Diamonds explained

GIA certificated diamonds available on request.

What you need to know about buying

a Diamond.

‘Magic Sizes’

Carat weights known as ‘magic’ sizes signify a price increase once reached.

These are:

1/2ct – 0.50ct,

3/4ct – 0.75ct,

1ct – 1.00ct ,

1.5cts – 1.50ct,

2cts 2.00ct.

‘Under-sizes’ are diamonds that weigh just below a ‘magic’ size. In choosing a diamond which is slightly ‘under weight’ it is often possible to save up to 30%: e.g. in choosing a diamond weight of 0.95cts, opposed to the magic size of 1ct. As carat is a measure of weight and not strictly size, it is possible that the two stones can appear to be the same ‘size’ when seen in direct comparison, though one is shy of a magic size as one diamond might spread more than another.

How to choose a diamond for an engagement ring:

Define your budget and spend as much as you are comfortable with. We can provide you with assistance to help maximise your budget.
To create an engagement ring it’s vital to consider finger size; remember that slender fingers can make small diamonds look bigger.
Consider lifestyle, will the ring be worn and seen on a regular basis?
Think about what sort of setting will hold the diamond, these will also determine the style of the engagement ring. Are you looking for something plain or something a little more extraordinary?
Find out what size diamond the recipient may be expecting.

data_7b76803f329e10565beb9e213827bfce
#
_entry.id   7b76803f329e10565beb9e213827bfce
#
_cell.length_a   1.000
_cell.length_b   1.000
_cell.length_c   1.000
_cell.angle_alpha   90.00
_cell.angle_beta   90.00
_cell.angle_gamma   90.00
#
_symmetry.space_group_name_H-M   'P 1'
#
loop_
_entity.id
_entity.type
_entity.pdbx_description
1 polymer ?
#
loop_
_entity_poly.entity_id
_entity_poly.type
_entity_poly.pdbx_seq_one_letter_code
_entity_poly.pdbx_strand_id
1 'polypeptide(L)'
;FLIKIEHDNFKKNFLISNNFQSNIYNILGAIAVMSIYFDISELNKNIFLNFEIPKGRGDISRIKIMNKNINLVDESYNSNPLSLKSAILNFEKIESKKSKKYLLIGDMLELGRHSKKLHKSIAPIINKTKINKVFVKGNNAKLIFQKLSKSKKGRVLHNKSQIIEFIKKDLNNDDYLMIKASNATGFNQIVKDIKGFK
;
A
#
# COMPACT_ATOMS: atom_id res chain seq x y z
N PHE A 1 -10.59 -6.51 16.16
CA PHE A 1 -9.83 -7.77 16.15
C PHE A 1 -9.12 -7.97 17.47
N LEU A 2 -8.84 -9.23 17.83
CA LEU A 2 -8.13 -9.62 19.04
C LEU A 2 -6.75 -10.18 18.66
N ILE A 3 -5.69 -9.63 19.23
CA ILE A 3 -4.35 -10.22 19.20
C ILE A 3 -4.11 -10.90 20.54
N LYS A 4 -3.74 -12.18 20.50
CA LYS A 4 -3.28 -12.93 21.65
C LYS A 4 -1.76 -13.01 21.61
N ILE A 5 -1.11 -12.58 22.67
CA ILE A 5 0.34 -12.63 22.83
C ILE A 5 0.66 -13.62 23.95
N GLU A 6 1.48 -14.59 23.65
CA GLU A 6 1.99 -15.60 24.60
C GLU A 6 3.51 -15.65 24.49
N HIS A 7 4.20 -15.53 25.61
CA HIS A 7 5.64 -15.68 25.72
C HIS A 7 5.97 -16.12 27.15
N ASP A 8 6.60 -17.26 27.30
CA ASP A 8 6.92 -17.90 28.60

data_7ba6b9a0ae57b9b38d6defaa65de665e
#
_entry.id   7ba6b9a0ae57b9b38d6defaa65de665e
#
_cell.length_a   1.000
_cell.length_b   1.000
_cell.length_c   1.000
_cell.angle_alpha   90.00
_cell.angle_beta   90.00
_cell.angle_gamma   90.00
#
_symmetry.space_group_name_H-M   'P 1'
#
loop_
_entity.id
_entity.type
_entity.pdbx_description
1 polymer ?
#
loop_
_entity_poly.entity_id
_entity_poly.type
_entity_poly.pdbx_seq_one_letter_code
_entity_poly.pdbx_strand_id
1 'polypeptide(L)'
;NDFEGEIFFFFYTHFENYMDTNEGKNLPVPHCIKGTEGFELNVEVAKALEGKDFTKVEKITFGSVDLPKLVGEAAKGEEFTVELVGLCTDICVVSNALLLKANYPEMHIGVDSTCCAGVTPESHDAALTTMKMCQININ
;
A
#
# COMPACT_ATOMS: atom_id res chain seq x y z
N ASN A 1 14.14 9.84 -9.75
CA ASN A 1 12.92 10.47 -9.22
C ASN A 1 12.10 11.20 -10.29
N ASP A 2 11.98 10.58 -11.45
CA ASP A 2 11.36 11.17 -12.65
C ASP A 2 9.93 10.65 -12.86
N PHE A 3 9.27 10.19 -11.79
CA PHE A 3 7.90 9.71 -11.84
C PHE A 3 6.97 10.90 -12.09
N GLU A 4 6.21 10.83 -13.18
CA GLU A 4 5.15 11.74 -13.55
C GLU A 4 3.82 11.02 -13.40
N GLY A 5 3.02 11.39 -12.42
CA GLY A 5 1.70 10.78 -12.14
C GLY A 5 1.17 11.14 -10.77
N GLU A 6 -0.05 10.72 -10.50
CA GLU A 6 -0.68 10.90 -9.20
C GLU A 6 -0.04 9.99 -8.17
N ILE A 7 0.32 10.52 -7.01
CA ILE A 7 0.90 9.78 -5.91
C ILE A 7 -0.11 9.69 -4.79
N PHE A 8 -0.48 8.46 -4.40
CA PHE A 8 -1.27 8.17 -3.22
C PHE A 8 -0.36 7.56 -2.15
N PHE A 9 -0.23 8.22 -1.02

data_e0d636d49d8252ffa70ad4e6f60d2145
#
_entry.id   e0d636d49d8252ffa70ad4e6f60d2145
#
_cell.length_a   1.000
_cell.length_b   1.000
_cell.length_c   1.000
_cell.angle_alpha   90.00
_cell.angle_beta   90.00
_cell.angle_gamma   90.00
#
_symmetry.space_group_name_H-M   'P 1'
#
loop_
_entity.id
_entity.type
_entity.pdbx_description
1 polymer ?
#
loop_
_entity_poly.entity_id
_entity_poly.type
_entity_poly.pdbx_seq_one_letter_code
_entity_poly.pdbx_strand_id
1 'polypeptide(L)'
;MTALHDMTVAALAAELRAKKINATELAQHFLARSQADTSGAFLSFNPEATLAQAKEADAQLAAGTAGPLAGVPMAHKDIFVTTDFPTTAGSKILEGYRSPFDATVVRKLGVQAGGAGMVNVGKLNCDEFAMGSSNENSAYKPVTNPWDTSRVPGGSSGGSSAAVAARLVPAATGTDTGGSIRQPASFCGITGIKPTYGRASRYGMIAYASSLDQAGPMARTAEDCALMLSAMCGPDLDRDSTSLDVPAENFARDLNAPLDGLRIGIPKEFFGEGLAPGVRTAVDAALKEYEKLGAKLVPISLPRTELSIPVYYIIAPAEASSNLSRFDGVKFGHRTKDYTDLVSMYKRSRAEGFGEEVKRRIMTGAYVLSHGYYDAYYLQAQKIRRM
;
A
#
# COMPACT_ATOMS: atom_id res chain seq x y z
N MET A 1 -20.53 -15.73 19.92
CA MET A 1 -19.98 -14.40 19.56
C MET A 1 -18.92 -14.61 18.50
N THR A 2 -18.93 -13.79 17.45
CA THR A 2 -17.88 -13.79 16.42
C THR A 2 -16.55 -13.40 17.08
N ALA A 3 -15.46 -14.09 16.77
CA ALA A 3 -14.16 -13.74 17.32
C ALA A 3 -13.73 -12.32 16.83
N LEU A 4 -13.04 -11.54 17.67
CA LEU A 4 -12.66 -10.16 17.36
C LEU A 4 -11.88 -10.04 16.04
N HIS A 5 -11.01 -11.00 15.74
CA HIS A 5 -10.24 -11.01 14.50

The 4 c’s Carat, Clarity, Colour, Cut. 

Carat

Diamonds are weighed in carats with one carat weighing about the same as a paper clip, or 0.2 grams. Just as a pound is divided into 100 pennies, a carat is divided into 100 points which means that a diamond of 50 points weighs 0.50 carats. But two diamonds of equal weight can have very different values depending on their clarity, colour, and cut. Carat weight is the most intuitive of the 4Cs – you expect a larger diamond to be worth more.

Clarity

Because they are created deep within the earth, most diamonds contain unique birthmarks called inclusions (internal) and blemishes (external). Diamonds without these clarity characteristics are rare – and rarity translates to higher cost when purchasing diamonds. Using the GIA Diamond Grading System, diamonds are given a clarity grade that ranges from Flawless to Included (I3).

I can supply certificated diamonds on request. The un-certificated stones I supply are also specifically chosen for colour G/H/I and clarity around VVS – SI.

You can substantially reduce the cost of a diamond if you see that the inclusion will be hidden behind the mounting and not affect the overall appearance of the stone.